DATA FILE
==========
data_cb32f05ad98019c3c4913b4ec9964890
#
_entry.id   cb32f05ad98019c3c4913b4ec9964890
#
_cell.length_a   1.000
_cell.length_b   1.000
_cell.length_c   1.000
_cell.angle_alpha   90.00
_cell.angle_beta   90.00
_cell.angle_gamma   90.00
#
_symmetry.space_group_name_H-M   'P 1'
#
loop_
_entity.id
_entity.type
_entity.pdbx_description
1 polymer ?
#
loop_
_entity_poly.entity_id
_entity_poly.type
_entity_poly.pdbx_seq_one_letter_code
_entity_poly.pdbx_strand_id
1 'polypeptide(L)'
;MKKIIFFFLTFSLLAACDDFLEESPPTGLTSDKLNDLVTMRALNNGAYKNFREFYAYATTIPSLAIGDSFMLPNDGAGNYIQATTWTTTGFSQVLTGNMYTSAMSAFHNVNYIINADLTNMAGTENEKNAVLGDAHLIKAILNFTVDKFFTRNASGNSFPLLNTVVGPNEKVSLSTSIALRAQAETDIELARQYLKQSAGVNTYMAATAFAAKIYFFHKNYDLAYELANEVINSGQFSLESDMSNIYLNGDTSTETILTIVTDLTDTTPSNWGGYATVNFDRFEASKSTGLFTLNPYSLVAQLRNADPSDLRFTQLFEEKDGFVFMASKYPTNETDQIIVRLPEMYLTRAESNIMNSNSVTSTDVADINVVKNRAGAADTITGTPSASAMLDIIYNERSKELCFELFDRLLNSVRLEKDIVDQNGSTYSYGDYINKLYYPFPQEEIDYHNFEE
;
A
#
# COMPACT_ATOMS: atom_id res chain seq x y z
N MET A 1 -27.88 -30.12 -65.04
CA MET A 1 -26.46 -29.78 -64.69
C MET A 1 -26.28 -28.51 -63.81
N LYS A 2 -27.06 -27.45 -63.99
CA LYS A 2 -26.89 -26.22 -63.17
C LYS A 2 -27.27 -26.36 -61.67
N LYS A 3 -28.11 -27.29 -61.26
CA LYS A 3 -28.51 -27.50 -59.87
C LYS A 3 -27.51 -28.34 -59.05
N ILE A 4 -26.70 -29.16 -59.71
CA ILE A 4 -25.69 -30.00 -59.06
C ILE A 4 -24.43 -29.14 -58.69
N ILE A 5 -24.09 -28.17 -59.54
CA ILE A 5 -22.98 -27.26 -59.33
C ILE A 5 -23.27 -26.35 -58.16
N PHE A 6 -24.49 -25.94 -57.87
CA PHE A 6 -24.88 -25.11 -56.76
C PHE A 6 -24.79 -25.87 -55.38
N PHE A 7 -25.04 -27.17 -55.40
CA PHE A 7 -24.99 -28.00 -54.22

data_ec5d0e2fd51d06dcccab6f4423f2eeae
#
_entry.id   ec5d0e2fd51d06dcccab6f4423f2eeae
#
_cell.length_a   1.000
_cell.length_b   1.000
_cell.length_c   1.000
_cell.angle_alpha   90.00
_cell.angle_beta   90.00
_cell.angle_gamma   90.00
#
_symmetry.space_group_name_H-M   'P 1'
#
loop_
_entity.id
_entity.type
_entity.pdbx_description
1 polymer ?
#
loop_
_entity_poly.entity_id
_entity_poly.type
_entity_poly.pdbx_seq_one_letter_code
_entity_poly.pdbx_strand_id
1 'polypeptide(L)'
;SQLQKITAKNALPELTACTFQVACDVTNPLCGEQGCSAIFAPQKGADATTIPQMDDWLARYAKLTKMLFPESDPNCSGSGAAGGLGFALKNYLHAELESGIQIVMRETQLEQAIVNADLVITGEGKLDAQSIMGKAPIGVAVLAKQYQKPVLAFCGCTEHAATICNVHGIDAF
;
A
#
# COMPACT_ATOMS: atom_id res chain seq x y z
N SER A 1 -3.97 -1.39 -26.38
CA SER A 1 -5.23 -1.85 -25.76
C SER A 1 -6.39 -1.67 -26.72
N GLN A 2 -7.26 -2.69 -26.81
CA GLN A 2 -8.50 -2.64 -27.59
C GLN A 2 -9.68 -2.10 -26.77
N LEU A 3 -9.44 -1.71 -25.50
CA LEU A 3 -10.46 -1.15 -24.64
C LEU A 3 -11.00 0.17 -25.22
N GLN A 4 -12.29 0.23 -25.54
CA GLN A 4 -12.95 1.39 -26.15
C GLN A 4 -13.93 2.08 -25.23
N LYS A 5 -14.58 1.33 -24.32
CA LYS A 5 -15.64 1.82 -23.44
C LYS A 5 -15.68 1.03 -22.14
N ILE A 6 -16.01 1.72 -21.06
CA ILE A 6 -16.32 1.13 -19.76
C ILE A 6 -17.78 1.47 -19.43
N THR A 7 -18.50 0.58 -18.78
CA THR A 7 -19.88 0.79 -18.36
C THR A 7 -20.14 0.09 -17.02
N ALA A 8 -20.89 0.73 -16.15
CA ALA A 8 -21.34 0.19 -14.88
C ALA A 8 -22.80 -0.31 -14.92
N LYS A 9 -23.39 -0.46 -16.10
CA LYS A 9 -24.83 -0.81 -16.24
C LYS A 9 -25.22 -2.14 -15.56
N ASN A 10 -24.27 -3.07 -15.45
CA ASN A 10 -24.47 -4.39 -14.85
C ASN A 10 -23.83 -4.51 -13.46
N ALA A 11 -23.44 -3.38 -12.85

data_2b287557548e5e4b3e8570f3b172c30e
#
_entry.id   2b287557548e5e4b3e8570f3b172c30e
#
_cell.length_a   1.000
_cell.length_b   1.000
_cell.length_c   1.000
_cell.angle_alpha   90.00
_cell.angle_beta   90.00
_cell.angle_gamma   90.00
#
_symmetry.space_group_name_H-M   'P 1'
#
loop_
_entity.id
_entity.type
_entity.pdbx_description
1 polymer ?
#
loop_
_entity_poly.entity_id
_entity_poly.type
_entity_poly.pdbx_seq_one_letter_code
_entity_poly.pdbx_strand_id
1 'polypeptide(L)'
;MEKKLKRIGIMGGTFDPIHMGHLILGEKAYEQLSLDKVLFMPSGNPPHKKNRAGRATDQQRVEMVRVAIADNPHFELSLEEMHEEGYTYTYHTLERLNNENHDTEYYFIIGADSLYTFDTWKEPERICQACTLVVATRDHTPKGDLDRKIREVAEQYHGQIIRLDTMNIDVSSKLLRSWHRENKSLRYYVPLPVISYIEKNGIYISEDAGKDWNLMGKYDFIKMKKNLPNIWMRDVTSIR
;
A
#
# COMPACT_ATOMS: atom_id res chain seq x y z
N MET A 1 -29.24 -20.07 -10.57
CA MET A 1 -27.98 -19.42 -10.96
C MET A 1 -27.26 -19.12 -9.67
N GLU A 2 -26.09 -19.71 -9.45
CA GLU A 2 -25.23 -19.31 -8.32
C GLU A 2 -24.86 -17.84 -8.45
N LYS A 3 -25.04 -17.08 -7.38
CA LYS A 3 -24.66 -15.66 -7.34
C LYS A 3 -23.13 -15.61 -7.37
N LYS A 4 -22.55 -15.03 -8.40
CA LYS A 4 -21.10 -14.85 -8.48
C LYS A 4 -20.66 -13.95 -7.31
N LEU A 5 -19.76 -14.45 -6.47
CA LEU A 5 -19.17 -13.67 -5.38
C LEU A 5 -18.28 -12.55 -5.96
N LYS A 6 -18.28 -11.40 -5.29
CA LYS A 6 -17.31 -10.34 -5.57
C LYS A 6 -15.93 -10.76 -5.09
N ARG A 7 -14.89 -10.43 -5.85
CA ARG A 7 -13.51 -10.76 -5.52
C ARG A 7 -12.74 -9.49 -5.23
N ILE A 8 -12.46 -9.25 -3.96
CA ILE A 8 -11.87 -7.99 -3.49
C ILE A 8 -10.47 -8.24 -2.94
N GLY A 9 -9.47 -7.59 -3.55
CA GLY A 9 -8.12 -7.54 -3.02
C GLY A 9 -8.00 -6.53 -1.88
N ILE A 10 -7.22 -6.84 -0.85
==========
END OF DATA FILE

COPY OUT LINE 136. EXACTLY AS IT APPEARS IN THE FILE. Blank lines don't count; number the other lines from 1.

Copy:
1 'polypeptide(L)'